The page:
New criteria changes who’ll get COVID-19 vaccine first
Exclusive: Australia's population will be divided into 12 age brackets for the much-anticipated rollout of the COVID-19 vaccine.
News Corp Australia can reveal those aged over 70 will be the first to get the jabs, followed by those 65-70, with the rest of the population divided into five-year increment age groups.
The strategy is similar to that being employed in the United Kingdom and will mean young people keen to travel will have to wait until right near the end of the year for their shot.
It can also be revealed that people will have to queue 20 at a time to get their jab because the vaccine will be supplied in multi-dose vials rather than single doses.
Children under the age of 18 are unlikely to be vaccinated at all during 2021, News Corp has been told, because pharmaceutical companies are not seeking approval for use in younger people.
And the brand of vaccine you receive may differ depending on any health conditions you have and other factors.
The government will finalise who gets the vaccine and when in late January when it will publish the expert advice on the immunisation roll out plan.
This is when the expert advisory group will reveal which essential workers like police, emergency service workers and others are considered "essential workers" who will get priority access to the vaccine.
It remains the case that the first people to get the vaccine will be the nation's 800,000 frontline health workers and those in aged care and at greatest risk of COVID-19.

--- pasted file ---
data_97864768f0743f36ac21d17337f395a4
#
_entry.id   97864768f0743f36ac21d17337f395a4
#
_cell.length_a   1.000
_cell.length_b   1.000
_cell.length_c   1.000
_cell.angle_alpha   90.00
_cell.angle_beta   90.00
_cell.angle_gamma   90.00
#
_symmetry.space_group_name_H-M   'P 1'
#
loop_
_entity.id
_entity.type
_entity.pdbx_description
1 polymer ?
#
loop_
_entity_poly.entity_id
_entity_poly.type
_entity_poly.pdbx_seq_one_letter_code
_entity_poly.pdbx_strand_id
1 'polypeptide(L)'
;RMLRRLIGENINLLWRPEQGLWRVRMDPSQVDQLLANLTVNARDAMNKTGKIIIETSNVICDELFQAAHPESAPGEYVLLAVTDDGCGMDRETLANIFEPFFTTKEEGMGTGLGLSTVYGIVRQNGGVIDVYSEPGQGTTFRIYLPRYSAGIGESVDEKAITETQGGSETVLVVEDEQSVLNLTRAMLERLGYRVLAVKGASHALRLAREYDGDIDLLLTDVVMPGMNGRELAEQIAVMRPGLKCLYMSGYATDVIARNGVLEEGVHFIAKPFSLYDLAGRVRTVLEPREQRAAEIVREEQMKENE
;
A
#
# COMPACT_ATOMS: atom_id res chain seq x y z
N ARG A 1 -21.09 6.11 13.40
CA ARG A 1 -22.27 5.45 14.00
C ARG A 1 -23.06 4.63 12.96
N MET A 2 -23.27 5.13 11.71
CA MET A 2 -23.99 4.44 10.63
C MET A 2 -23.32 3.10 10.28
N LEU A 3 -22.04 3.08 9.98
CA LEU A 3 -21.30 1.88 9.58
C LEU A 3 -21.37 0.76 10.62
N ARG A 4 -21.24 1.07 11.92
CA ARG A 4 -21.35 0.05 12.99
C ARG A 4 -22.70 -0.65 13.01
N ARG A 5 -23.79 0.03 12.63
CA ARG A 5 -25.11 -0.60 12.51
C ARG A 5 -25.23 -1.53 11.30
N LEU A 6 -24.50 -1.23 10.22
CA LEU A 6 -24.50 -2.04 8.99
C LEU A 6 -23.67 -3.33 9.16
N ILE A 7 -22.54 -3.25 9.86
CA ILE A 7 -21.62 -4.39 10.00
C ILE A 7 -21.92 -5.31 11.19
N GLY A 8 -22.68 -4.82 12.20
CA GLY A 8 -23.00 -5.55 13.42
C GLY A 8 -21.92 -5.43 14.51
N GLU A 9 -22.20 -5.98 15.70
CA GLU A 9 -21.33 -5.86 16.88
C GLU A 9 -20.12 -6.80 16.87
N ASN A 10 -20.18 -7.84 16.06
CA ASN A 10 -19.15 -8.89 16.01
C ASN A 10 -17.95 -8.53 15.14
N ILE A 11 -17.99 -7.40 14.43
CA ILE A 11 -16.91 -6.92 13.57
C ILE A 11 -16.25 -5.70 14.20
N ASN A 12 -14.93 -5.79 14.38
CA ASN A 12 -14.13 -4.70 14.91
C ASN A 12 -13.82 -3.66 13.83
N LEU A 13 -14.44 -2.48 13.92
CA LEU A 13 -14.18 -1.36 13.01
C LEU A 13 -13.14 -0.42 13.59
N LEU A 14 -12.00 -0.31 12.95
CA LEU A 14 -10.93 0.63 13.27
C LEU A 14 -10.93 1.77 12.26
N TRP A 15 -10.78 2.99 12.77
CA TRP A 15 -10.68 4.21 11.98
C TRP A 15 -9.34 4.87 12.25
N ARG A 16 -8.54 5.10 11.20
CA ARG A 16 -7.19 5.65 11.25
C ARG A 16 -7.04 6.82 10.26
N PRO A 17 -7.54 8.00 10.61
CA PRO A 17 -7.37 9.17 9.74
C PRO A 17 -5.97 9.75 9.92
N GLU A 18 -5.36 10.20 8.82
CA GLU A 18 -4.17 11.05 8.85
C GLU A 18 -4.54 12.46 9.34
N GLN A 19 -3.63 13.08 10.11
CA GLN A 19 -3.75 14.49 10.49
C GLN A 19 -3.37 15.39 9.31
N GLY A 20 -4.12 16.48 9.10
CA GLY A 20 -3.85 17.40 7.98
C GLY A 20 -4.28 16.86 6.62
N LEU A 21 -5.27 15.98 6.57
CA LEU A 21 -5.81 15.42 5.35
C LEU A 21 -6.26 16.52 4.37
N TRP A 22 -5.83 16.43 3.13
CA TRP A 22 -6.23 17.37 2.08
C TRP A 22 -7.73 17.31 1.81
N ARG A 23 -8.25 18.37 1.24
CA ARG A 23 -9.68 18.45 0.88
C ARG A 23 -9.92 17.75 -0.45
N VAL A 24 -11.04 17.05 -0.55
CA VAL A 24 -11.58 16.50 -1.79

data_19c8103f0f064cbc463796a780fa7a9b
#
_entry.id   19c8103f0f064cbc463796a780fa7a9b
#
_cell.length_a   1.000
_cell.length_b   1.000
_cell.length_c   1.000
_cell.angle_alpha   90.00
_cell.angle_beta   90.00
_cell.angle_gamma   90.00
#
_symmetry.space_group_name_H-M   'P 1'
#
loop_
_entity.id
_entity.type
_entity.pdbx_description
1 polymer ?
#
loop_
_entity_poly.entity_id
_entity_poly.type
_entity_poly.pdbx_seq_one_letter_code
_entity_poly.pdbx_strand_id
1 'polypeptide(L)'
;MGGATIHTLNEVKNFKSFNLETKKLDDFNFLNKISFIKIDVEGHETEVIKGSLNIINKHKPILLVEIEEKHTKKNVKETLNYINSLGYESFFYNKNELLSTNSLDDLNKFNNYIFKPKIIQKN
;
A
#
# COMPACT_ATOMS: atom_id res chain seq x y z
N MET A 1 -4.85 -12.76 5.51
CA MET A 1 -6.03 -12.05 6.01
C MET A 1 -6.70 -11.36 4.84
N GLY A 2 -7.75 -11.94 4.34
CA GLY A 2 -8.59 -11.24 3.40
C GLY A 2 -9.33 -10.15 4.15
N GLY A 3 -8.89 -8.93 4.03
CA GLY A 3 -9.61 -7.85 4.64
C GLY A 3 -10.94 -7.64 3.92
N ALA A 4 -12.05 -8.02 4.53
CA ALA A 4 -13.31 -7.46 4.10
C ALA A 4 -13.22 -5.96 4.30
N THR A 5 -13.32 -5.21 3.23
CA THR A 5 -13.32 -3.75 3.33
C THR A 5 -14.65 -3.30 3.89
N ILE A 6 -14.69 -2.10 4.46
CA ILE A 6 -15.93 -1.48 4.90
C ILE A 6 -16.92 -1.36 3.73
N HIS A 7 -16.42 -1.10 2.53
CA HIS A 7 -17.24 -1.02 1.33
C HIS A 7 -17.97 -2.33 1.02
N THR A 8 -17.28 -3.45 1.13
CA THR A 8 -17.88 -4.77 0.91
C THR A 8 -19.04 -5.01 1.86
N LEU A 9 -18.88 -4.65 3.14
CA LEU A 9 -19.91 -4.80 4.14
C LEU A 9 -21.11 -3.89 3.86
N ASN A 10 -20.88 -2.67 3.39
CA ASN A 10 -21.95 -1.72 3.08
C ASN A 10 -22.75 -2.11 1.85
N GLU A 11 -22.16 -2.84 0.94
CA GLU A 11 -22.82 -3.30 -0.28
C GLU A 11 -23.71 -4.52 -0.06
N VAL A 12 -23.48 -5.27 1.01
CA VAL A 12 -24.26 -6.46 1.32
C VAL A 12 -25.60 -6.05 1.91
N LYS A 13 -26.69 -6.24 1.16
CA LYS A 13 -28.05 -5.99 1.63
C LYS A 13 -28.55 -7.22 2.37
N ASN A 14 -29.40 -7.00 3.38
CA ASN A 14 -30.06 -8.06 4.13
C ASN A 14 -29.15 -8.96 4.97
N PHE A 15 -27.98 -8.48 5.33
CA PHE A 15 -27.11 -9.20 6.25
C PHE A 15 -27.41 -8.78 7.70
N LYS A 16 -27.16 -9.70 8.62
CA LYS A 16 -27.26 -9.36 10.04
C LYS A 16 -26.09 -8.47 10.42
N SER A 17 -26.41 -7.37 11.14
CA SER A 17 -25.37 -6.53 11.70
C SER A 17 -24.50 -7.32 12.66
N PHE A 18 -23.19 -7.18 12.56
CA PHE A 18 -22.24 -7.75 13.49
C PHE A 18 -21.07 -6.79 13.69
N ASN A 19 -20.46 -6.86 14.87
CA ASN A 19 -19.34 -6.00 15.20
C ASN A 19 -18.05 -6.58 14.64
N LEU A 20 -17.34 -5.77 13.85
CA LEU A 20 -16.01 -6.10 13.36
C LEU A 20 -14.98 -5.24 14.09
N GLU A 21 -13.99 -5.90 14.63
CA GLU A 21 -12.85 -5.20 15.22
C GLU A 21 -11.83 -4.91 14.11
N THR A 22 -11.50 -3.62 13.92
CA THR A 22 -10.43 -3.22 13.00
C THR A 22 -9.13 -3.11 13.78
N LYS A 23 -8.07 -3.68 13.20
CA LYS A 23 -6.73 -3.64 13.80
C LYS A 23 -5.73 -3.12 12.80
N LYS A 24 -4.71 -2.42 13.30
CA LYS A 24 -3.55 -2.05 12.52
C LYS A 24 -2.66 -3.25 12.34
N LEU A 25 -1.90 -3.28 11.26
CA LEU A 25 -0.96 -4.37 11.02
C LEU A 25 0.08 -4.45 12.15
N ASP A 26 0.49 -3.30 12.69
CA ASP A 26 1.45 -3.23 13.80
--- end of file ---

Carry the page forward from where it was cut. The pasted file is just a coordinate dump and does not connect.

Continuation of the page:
Prisoners and others detention and those who guard them will also be among the first to be vaccinated because they are at greater risk from living in crowded conditions.
Today News Corp can reveal for the first time that the age group strategy will apply to those lower down the priority scale.
The government is expecting to have both the Pfizer and AstraZeneca vaccines available in time for the March roll out of the vaccine program.
Experts are reviewing trial data to determine whether one or other of the vaccines might be more suitable for the elderly, or those with health conditions than the other before deciding who is eligible for which shot.
GPs and nurses will deliver the vaccines at the commencement of the program so expert staff are on hand to deal with any adverse events such as the allergic reactions suffered by two nurses in the UK last week.
After further experience with the vaccines it may be possible for pharmacies to vaccinate younger and healthier people, sources told News Corp.
This will speed up access to the vaccine by increasing the number of places people can go to receive it.
Vaccination is likely to be essential for overseas travel with Qantas already planning to require a vaccination certificate for passengers on international flights.
The government is also considering whether to lift quarantine requirements on overseas travellers who can produce a vaccination certificate.
However, pharmaceutical companies will first have to prove their vaccines not only prevent COVID-19 but also stop transmission of the virus before this can happen.
Originally published as New criteria changes who'll get COVID-19 vaccine first